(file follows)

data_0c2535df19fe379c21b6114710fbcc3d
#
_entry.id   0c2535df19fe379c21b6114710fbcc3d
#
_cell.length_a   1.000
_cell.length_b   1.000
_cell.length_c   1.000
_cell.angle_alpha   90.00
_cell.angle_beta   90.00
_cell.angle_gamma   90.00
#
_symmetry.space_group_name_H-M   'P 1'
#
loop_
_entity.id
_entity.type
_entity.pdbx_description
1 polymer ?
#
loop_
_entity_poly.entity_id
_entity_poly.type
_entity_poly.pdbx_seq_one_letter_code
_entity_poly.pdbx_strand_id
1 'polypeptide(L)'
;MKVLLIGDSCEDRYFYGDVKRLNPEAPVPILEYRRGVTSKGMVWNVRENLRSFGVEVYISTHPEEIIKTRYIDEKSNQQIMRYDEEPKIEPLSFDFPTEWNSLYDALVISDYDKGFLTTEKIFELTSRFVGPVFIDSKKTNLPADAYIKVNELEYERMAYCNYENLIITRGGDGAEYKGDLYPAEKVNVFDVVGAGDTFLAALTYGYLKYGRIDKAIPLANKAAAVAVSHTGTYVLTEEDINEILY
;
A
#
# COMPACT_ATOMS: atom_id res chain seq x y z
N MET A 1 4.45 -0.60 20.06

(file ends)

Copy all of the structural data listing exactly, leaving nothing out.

data_0c2535df19fe379c21b6114710fbcc3d
#
_entry.id   0c2535df19fe379c21b6114710fbcc3d
#
_cell.length_a   1.000
_cell.length_b   1.000
_cell.length_c   1.000
_cell.angle_alpha   90.00
_cell.angle_beta   90.00
_cell.angle_gamma   90.00
#
_symmetry.space_group_name_H-M   'P 1'
#
loop_
_entity.id
_entity.type
_entity.pdbx_description
1 polymer ?
#
loop_
_entity_poly.entity_id
_entity_poly.type
_entity_poly.pdbx_seq_one_letter_code
_entity_poly.pdbx_strand_id
1 'polypeptide(L)'
;MKVLLIGDSCEDRYFYGDVKRLNPEAPVPILEYRRGVTSKGMVWNVRENLRSFGVEVYISTHPEEIIKTRYIDEKSNQQIMRYDEEPKIEPLSFDFPTEWNSLYDALVISDYDKGFLTTEKIFELTSRFVGPVFIDSKKTNLPADAYIKVNELEYERMAYCNYENLIITRGGDGAEYKGDLYPAEKVNVFDVVGAGDTFLAALTYGYLKYGRIDKAIPLANKAAAVAVSHTGTYVLTEEDINEILY
;
A
#
# COMPACT_ATOMS: atom_id res chain seq x y z
N MET A 1 4.45 -0.60 20.06